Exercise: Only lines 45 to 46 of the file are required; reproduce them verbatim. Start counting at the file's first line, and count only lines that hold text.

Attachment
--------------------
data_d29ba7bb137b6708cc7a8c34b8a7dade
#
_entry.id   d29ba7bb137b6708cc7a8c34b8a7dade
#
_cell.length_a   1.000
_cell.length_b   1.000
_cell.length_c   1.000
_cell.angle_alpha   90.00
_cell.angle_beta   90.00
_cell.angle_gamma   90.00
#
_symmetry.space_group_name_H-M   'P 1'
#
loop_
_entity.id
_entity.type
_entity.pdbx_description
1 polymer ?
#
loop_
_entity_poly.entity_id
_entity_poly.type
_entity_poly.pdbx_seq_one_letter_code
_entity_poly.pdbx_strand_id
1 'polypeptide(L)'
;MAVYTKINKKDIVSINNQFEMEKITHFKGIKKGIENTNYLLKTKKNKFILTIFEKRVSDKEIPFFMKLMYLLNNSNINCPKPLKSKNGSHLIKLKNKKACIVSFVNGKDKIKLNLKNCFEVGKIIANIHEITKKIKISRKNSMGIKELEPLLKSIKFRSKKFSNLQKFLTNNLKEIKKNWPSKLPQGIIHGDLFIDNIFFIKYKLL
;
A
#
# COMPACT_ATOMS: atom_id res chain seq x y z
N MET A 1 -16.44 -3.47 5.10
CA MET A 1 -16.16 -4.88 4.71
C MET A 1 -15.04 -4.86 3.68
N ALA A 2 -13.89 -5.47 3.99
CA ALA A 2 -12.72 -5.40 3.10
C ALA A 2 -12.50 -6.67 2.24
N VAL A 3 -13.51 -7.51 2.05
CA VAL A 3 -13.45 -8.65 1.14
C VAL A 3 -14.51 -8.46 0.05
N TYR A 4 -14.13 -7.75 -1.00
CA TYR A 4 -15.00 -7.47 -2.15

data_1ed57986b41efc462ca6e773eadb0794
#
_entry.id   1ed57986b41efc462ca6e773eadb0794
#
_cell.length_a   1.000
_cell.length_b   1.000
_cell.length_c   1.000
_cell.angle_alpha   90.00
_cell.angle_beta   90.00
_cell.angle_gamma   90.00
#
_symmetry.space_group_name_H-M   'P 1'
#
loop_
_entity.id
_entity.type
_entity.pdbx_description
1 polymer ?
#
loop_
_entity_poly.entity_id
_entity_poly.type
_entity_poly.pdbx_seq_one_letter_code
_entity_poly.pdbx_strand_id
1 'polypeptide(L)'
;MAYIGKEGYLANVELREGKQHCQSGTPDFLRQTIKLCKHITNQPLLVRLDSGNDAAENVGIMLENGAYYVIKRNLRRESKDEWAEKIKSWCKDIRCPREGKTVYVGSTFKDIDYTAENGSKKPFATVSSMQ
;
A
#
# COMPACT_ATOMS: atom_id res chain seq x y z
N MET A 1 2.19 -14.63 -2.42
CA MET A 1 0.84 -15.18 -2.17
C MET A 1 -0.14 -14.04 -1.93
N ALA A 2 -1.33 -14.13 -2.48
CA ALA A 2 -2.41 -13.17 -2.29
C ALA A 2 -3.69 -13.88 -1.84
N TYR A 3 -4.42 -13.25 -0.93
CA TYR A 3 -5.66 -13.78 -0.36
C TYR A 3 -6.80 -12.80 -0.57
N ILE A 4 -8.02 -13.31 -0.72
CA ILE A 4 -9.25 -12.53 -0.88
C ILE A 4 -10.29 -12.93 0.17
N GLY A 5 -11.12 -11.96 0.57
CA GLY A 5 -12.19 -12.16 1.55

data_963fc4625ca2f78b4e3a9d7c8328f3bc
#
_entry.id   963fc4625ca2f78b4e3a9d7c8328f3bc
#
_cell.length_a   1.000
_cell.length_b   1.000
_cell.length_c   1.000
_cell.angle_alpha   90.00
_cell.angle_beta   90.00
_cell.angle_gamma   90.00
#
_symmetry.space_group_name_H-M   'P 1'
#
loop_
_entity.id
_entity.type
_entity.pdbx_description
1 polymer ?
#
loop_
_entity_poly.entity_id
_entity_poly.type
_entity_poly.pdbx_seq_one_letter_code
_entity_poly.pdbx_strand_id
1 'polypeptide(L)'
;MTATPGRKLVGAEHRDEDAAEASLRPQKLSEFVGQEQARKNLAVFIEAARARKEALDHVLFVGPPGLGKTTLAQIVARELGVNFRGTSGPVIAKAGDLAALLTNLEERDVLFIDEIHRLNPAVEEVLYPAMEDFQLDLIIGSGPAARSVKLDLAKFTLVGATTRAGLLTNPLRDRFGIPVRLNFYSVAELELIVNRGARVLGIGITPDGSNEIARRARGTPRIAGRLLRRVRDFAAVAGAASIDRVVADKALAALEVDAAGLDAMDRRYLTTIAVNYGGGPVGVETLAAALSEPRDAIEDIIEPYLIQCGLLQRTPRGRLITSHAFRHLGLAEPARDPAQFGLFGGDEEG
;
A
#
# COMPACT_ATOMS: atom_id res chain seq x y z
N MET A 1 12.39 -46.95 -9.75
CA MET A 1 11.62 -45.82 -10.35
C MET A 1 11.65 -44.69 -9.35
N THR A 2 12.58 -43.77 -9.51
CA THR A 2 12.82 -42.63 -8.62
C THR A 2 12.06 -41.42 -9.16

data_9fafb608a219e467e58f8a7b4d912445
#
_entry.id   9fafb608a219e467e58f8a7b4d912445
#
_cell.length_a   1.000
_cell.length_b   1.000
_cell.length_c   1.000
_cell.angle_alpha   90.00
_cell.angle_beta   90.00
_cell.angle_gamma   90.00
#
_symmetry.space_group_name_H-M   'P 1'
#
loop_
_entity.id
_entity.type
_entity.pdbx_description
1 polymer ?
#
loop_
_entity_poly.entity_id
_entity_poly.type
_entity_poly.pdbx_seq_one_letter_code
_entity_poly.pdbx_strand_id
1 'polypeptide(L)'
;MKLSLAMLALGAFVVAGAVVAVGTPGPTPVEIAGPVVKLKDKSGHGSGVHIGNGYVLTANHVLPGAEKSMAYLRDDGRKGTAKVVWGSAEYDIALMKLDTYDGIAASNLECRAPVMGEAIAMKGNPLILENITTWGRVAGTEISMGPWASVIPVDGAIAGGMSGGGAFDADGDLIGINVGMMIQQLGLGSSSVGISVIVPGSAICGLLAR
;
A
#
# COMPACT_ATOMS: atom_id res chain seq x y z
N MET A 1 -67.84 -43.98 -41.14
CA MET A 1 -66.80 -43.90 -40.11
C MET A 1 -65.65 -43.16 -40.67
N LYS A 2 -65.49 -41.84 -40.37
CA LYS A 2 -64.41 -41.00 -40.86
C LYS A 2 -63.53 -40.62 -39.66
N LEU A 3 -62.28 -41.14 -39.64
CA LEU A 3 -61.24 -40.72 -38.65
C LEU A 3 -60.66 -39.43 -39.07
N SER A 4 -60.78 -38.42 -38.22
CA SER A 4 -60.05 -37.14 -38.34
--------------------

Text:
#
_cell.length_a   1.000